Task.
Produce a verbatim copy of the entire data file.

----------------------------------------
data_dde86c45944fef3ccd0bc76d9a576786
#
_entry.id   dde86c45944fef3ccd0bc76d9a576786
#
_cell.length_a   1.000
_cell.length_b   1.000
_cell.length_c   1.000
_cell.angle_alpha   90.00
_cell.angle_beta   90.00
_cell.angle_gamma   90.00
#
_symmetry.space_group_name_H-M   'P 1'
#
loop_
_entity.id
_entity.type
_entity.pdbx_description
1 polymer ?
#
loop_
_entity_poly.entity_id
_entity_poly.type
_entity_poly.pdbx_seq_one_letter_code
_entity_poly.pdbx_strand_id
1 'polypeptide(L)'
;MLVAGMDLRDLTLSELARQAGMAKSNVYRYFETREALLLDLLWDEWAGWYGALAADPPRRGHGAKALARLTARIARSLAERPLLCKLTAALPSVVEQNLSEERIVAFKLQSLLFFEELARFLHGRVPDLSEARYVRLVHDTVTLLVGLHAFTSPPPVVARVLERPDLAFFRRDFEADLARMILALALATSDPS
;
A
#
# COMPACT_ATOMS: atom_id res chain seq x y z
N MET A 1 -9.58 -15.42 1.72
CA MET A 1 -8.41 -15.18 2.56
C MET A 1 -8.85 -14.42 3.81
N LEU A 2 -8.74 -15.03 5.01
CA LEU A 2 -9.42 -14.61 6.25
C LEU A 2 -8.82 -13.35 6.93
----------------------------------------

data_dde86c45944fef3ccd0bc76d9a576786
#
_entry.id   dde86c45944fef3ccd0bc76d9a576786
#
_cell.length_a   1.000
_cell.length_b   1.000
_cell.length_c   1.000
_cell.angle_alpha   90.00
_cell.angle_beta   90.00
_cell.angle_gamma   90.00
#
_symmetry.space_group_name_H-M   'P 1'
#
loop_
_entity.id
_entity.type
_entity.pdbx_description
1 polymer ?
#
loop_
_entity_poly.entity_id
_entity_poly.type
_entity_poly.pdbx_seq_one_letter_code
_entity_poly.pdbx_strand_id
1 'polypeptide(L)'
;MLVAGMDLRDLTLSELARQAGMAKSNVYRYFETREALLLDLLWDEWAGWYGALAADPPRRGHGAKALARLTARIARSLAERPLLCKLTAALPSVVEQNLSEERIVAFKLQSLLFFEELARFLHGRVPDLSEARYVRLVHDTVTLLVGLHAFTSPPPVVARVLERPDLAFFRRDFEADLARMILALALATSDPS
;
A
#
# COMPACT_ATOMS: atom_id res chain seq x y z
N MET A 1 -9.58 -15.42 1.72
CA MET A 1 -8.41 -15.18 2.56
C MET A 1 -8.85 -14.42 3.81
N LEU A 2 -8.74 -15.03 5.01
CA LEU A 2 -9.42 -14.61 6.25
C LEU A 2 -8.82 -13.35 6.93